Thu Dec 7th

National Cotton Candy Day

National Cotton Candy Day honors the spun sugar treat that delights candy enthusiasts of all ages. Get your favorite flavor of this sweet treat that dates back to the 1400s on December 7th.

Cotton candy, originally called spun sugar, is still a staple at carnivals, fairs, and circuses. While fairy floss reminds us of fluffy clouds, it also reminds us of fluffy clouds. It's a bit like magic when the heated sugar is turned into thin strands of fine sugar and blown into fat puffs twirled onto paper sticks.

We also associate it with other magical occasions. The zoo, carnivals and fairs, as well as the circus delight us, and the circus delight us. Cotton candy gives us a little bit of joy and magic. Our faces are brighter thanks to our faces' nostalgic memories of throning crowds and the sounds of the calliope. Cotton candy is a journey!

Cotton candy (spun sugar) was first recorded in Europe during the 18th century. It was very costly and labour-intensive at the time, and labour-intensive. The majority of people could not afford to buy cotton candy.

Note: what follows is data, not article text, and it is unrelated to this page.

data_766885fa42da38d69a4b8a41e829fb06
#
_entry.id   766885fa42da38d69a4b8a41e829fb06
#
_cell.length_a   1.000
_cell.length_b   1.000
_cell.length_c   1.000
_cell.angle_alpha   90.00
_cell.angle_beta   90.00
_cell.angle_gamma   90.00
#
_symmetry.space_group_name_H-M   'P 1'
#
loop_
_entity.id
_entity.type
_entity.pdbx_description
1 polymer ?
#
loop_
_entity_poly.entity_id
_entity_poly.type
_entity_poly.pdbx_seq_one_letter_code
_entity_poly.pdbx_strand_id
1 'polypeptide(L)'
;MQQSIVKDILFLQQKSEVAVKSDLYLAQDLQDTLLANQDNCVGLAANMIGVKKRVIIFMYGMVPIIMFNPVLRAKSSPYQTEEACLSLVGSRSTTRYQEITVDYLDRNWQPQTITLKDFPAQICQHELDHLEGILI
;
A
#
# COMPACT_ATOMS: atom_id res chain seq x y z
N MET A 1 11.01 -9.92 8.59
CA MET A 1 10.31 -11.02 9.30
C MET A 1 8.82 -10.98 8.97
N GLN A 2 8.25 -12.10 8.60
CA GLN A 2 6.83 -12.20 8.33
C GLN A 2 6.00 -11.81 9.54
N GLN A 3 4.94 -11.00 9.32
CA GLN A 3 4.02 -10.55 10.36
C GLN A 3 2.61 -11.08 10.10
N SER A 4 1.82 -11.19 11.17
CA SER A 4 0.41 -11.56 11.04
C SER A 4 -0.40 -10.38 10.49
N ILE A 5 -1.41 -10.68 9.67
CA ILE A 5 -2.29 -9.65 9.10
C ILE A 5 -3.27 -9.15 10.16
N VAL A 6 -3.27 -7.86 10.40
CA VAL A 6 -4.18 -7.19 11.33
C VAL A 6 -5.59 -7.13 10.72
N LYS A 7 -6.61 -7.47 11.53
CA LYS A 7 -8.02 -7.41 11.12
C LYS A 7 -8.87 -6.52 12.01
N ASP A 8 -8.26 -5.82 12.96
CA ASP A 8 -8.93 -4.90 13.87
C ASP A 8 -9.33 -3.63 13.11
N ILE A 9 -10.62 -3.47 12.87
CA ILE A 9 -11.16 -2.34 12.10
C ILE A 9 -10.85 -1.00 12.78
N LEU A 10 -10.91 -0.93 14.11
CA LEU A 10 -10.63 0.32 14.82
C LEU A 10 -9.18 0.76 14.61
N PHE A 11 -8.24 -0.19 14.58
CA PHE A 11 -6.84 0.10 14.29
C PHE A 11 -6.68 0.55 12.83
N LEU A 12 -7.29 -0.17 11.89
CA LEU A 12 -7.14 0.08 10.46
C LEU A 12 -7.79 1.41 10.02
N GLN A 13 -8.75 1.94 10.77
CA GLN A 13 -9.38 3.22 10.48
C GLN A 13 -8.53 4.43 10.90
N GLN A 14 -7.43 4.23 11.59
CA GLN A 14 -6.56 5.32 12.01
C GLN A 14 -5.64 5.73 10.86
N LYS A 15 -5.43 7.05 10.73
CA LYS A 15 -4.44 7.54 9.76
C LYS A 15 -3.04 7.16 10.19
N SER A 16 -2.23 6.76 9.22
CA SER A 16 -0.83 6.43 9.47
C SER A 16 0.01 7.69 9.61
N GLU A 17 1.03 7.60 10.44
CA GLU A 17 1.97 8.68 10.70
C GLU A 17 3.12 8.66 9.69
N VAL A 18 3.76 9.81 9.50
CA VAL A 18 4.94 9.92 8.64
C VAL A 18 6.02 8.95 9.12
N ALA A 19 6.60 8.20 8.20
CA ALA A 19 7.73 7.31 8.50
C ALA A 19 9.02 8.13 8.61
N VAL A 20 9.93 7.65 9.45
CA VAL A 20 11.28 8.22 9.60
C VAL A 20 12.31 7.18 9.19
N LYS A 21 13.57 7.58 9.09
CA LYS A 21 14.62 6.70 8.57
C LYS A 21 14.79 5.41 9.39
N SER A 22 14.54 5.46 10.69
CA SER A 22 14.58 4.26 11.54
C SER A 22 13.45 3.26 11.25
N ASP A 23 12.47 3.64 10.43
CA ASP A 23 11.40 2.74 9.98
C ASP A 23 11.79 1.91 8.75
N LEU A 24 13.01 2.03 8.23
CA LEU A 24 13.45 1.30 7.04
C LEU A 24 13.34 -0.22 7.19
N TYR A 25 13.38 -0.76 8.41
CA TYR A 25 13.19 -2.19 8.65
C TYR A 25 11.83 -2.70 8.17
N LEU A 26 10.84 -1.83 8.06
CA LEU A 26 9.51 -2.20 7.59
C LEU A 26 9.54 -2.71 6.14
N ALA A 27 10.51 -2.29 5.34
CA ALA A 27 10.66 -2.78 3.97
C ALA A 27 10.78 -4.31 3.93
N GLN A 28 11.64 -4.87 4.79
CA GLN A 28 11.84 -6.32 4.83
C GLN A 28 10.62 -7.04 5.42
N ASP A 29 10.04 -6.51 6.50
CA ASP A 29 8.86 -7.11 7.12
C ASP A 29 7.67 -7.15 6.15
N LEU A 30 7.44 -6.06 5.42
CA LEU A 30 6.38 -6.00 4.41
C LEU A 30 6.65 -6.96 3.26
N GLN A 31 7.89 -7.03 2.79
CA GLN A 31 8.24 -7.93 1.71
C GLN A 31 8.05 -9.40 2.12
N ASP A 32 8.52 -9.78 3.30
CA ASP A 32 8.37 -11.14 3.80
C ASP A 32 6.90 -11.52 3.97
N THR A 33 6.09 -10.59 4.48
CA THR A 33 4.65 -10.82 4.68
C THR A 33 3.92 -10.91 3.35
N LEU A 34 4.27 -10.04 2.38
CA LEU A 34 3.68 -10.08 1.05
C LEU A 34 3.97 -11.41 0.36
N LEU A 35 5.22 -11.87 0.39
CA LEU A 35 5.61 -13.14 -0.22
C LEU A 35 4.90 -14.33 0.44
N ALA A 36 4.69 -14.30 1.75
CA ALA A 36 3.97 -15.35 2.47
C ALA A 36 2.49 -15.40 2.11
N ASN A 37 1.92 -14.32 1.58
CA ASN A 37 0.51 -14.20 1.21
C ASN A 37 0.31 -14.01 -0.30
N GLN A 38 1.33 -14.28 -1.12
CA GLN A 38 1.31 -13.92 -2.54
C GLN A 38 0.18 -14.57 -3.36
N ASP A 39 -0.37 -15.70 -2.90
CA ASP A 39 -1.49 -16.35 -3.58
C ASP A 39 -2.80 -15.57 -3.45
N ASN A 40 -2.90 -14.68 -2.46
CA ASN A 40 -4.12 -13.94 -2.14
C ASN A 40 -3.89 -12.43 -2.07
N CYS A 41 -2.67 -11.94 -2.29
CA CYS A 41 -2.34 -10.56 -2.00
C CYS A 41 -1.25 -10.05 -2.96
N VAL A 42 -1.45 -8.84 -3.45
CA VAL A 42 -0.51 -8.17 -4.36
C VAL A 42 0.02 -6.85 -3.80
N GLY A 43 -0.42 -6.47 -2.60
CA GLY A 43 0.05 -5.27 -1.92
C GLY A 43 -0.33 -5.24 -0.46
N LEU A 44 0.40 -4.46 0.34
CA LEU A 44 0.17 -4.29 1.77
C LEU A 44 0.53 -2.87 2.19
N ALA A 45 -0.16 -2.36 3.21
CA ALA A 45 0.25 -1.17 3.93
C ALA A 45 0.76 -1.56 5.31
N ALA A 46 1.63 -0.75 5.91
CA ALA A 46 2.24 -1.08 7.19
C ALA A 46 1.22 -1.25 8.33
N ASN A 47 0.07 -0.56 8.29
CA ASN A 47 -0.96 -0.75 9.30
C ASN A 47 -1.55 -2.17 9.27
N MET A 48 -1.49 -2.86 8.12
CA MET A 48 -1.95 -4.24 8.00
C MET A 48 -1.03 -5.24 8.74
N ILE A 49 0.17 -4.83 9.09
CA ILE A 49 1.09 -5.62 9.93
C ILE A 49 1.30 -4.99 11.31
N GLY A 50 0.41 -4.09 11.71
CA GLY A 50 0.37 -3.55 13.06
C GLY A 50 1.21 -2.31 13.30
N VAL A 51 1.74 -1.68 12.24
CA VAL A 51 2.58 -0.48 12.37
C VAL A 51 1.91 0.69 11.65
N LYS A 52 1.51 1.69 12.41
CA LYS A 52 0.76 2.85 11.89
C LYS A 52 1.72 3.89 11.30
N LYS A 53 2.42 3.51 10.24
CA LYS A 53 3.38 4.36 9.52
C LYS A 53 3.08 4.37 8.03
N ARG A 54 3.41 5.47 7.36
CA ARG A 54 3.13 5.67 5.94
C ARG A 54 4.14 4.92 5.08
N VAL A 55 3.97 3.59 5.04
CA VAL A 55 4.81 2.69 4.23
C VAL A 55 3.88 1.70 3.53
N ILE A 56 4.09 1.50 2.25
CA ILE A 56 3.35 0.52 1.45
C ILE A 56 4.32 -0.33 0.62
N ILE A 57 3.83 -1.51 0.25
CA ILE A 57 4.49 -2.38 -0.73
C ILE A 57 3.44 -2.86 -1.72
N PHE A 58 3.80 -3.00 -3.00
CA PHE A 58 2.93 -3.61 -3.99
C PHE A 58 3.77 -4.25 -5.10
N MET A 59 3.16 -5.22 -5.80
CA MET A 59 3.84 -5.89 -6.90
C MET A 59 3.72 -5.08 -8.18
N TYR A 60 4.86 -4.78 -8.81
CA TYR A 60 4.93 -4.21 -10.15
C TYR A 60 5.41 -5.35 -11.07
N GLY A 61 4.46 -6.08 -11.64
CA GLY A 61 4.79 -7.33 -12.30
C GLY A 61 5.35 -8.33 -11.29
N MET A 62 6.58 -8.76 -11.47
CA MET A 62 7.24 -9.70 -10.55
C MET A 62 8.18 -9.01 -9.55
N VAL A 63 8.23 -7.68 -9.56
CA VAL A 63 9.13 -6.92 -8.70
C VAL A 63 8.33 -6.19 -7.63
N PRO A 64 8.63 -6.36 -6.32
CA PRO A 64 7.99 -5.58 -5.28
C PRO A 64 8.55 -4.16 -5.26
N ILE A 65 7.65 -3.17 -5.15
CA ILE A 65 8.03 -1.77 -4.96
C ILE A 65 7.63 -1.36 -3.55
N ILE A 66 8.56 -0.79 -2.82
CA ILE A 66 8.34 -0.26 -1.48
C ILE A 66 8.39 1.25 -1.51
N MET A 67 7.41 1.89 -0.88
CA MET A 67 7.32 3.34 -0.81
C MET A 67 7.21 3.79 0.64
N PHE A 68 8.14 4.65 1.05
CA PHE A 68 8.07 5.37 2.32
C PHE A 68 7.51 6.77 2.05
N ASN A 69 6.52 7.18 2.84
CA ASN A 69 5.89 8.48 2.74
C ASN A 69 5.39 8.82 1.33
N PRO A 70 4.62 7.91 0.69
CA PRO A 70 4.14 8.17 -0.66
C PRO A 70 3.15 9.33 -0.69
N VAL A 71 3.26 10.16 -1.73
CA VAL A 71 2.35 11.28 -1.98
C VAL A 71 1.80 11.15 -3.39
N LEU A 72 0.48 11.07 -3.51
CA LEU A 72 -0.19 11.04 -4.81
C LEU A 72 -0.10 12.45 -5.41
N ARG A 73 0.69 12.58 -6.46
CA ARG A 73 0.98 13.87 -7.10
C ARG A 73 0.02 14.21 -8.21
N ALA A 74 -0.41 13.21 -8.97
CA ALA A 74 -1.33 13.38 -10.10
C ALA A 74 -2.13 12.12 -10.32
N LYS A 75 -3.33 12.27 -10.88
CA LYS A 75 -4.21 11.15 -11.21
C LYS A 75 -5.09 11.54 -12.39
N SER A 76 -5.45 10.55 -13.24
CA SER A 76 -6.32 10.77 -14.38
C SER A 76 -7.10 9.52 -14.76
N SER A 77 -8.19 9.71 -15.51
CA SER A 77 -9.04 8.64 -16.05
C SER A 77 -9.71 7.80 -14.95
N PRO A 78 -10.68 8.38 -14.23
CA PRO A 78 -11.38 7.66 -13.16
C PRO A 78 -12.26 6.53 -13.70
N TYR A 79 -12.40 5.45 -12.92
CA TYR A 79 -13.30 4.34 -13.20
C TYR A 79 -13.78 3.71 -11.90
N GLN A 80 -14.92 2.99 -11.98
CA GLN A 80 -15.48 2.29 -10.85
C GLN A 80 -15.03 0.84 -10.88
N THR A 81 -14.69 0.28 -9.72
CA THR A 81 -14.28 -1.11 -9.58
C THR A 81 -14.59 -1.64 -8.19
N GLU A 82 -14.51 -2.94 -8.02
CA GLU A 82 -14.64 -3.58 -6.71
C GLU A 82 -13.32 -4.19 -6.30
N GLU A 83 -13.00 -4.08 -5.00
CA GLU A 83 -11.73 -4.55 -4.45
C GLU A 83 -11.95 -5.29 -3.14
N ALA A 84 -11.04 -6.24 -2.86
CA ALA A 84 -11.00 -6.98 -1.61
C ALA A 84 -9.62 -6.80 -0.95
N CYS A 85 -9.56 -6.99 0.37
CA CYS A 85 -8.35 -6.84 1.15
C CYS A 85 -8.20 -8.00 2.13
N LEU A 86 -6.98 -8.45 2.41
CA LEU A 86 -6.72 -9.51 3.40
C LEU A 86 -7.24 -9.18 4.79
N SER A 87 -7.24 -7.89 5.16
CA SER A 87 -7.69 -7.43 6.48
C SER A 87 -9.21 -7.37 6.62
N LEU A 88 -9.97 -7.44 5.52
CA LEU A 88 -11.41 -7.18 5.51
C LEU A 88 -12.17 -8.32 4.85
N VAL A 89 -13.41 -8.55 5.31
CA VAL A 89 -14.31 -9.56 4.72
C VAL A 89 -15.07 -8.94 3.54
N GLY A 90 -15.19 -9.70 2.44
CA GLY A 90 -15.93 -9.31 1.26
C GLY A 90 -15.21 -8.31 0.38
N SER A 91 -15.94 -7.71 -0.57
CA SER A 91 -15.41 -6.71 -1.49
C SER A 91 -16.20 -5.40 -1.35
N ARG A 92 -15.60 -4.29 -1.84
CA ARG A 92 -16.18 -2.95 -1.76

Dentist William Morrison and confectioner John C. Wharton invented machine-spun cotton candy in 1897. Fairy Floss, their invention introduced cotton candy to a larger audience at the 1904 World's Fair in London. Fairgoers loved it and bought over 68,000 boxes for 25 cents a box.

How to celebrate #nationalcottoncandyday

There are several ways we can enjoy this delectable treat. Try starting an adventure by discovering all the ways cotton candy was made and how it's made today. If enjoying some cotton candy with those you love, please share your favorite memories of cotton candy treats. To post on social media, use the hashtag #NationalCottonCandyDay.

Do you want to know more about this enthralling candy? Cotton Candy's 5 Sweet Truths About Cotton Candy.

Cotton candy FAQ

Q. What is the most common color of cotton candy? Q. What is the most popular shade of cotton candy?

A. Pink is the most common color of cotton candy, followed by blue. To get the pastel shades, candy makers use a form of food coloring.

Q. What happens if I squeeze cotton candy?

A. Because cotton candy is made from 70% air, squeezing it draws the air out and the sugar molecules stick together, leading to the air out and the sugar molecules to stick together.

Q. Can you make cotton candy out of sugar?

A. Cotton candy sugar can be made from granular sugar. However, several companies make flavored sugars and syrups specifically for making cotton candy.